Wednesday, August 19, 2009

Not so funny

*warning - potential triggers for sex addicts*

The other day I picked up Chelsea Handler's autobiography, "My Horizontal Life, A Collection of One Night Stands." As I skimmed through a few of the colorful stories, I thought of how much money she was making writing about the men she had bedded over the years. This queen of late night talk -- who has written about her love for vodka as well as sex -- is not wallowing in self pity or despair. She's just laughing and causing others to laugh with her.

As I flipped through her book, I thought of the funny facts I could share with others about my own set of one-time encounters, and even what others might write about their escapades with me. Sex addicts do gain a lot of insight about the underbrush of people's lives. We share fantasies, and discover kinks. Sometimes we tell one another secrets that we've never told to others. A lot of times we lie -- for stupid reasons and legitimate ones. There is no bar to our age, race, size, socioeconomic, religious, political or marital status.

In my active addiction I've learned that certain professions attract a higher percentage of sex addicts, and that certain body types yield smaller penises. I've learned that true addicts rarely think of their spouses while engaged in addictive behaviors, but as soon as the passionate shudders end, there is a sense of loss, and a desire to move on.

Today as I was driving I saw a quote from Edward Abbey and it made me think of R. He was obsessed with Abbey and his writing, and was a political pacifist of his own sort. I've slept with others who were activists, others who were trusted public servants with buildings named after them. I've had sex with men who've been to prison and men who have put them there, with dominants and submissives, with immigrants and natives, impotents and long lasters. They each have their own story -- some they've shared with me, others I've found out on my own.

So, is there a book in my escapades?

Not a funny one I'm afraid.

Mine are stories that weren't meant to be told. They are dirty secrets that silently bond two people together. Chelsea can drink and fuck all night, and laugh about it in the morning. I won't try to judge whether she laughs to keep from crying. I won't even judge whether I should laugh more and cry less. All I will say is that my liasons have been mid-day steal aways with other women's husbands, who were stealing a few moments or hours with someone else's wife. I have used them like Chelsea uses vodka. And they have used me like cocaine. In addition to their stories ... they have been fathers, brothers, sons, and even human, but that rarely mattered. In fact, many times our names didn't even matter.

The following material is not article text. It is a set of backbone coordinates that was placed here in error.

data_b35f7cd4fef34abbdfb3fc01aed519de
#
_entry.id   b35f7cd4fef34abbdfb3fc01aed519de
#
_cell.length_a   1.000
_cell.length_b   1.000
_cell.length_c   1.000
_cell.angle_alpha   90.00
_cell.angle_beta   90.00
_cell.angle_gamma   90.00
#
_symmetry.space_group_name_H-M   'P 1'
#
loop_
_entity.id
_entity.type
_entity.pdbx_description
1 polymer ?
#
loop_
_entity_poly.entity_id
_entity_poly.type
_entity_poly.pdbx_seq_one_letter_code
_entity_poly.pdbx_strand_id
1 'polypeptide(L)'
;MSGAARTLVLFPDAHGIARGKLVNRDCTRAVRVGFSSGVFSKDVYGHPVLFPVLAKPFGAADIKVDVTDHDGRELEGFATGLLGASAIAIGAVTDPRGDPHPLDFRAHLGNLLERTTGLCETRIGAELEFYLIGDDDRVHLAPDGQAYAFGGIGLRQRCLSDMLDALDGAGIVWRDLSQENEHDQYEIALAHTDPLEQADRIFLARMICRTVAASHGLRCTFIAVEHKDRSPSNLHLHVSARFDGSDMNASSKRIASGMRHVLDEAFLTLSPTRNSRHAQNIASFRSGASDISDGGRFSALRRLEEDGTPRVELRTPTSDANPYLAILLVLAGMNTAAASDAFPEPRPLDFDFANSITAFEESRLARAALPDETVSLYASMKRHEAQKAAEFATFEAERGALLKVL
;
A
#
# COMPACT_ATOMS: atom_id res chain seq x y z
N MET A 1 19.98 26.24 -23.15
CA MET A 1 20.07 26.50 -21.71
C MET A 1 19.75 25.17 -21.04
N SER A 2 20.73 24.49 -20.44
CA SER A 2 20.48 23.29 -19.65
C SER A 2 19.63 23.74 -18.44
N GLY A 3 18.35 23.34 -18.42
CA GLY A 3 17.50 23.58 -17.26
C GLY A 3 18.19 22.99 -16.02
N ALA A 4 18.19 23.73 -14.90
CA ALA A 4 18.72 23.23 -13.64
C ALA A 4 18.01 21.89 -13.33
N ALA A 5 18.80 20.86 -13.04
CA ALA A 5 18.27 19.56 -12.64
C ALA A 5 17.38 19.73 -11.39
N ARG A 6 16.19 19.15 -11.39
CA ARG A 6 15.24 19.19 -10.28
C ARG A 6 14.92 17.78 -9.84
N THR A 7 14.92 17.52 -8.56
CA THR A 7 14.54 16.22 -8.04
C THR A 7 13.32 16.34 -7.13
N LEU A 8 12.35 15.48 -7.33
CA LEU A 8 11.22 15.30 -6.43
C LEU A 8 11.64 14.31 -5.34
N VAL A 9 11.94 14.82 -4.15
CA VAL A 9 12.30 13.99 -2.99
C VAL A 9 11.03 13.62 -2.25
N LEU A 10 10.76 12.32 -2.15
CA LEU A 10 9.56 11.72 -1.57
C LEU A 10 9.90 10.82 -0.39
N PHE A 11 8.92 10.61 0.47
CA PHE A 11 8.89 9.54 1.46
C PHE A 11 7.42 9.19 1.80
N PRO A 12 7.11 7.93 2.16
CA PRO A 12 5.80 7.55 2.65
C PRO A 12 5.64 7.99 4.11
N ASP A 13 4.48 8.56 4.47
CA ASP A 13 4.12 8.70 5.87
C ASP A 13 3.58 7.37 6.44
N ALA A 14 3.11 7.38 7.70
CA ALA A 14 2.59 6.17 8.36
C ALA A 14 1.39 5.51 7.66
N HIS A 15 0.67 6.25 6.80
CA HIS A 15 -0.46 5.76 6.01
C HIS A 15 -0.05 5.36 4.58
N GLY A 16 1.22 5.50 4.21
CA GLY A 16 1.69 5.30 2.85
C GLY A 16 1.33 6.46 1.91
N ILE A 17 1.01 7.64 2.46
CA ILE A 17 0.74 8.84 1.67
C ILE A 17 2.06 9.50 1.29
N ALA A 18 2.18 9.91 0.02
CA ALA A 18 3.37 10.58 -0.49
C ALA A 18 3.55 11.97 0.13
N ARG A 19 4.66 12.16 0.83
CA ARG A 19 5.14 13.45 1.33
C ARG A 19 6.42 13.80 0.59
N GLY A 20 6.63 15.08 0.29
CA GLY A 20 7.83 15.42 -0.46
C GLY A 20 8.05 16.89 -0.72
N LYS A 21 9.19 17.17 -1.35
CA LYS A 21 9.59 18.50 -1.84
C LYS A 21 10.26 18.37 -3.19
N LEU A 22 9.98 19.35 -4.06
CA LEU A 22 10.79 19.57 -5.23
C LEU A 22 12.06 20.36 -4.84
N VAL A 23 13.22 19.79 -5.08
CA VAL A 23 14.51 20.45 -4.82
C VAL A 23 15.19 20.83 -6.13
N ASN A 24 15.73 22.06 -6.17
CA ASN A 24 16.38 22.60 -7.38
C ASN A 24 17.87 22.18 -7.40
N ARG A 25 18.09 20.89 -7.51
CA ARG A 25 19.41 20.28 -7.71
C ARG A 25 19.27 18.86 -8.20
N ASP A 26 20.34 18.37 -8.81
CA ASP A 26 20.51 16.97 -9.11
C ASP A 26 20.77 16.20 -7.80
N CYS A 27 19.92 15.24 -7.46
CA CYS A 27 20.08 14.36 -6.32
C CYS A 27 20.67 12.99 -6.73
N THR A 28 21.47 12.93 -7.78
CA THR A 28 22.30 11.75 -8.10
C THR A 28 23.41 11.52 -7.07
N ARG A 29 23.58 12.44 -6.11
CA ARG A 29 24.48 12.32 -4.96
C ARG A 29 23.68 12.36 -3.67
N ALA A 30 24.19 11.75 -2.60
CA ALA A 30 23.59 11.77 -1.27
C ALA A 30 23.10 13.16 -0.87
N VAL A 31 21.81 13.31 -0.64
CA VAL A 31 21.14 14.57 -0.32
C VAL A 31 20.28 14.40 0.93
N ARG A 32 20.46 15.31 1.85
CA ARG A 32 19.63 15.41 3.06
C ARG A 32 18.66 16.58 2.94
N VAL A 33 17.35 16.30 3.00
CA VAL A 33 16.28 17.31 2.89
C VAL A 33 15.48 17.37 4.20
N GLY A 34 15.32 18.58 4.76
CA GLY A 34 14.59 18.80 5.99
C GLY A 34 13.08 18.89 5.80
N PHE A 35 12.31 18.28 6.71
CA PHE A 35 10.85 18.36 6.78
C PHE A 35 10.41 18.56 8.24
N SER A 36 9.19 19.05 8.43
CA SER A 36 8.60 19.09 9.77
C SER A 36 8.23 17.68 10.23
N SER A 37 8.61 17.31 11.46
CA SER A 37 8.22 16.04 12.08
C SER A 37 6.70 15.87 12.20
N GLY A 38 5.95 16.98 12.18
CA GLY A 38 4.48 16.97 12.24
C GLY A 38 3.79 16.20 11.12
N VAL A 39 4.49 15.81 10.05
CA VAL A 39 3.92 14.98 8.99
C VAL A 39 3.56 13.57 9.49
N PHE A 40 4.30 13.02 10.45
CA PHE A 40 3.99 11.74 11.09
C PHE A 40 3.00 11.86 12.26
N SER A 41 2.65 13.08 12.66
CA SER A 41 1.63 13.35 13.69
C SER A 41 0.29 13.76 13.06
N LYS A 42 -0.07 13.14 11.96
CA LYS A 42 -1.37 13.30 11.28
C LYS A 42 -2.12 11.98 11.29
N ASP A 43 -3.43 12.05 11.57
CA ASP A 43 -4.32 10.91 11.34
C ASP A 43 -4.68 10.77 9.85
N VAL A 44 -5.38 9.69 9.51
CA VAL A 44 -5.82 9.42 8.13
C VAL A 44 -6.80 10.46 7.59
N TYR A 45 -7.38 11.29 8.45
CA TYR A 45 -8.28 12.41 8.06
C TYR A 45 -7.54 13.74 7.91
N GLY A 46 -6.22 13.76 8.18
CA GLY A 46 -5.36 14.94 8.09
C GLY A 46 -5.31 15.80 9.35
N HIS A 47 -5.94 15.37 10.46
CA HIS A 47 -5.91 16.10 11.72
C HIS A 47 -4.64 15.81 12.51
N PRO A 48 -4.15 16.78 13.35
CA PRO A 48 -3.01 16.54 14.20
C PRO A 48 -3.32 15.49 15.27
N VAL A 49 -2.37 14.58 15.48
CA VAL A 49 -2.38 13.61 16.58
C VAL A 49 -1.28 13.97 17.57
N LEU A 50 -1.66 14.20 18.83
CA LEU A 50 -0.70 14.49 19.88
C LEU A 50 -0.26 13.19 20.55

An act held so sacred within the covenants of a marriage, is nothing more than a drink of whiskey to a sex addict.

There's nothing funny about that. Nothing at all.


vicariousrising said...

I know what you mean. I don't really understand people who throw their life stories out there like that. Some people have suggested that I write my memoirs and I think that would be insanity. Whatever truth I may have learned through my mistakes and travails can come out in fiction if it seems like it should be told. Otherwise, I'm sure Ms Handler is feeding something with her need to tell about her escapades. No, it's not for us to judge what it is that she gets out of it, but she definitely does get something from it, perhaps even minimizes the gravity of her behavior.

Your story is yours to do with it what feels right to you. If you honor it (however that manifests itself for you), I think you'll feel better about yourself and how you hold your head up.

Hugs to you, Rae. Your posts are always thought provoking and wise.

MargauxMeade said...

I've often noticed a deep sadness underneath people who seem to flaunt their unhealthy behavior. It seems that by glamourizing it, they're trying to convince other people--but mostly themselves--that it truly is fun and fulfilling.

Bernadine said...

I agree, that's not funny at all. How sad.
It's so not funny, it hurts.

Anonymous said...

I truly admire your insight, Rae.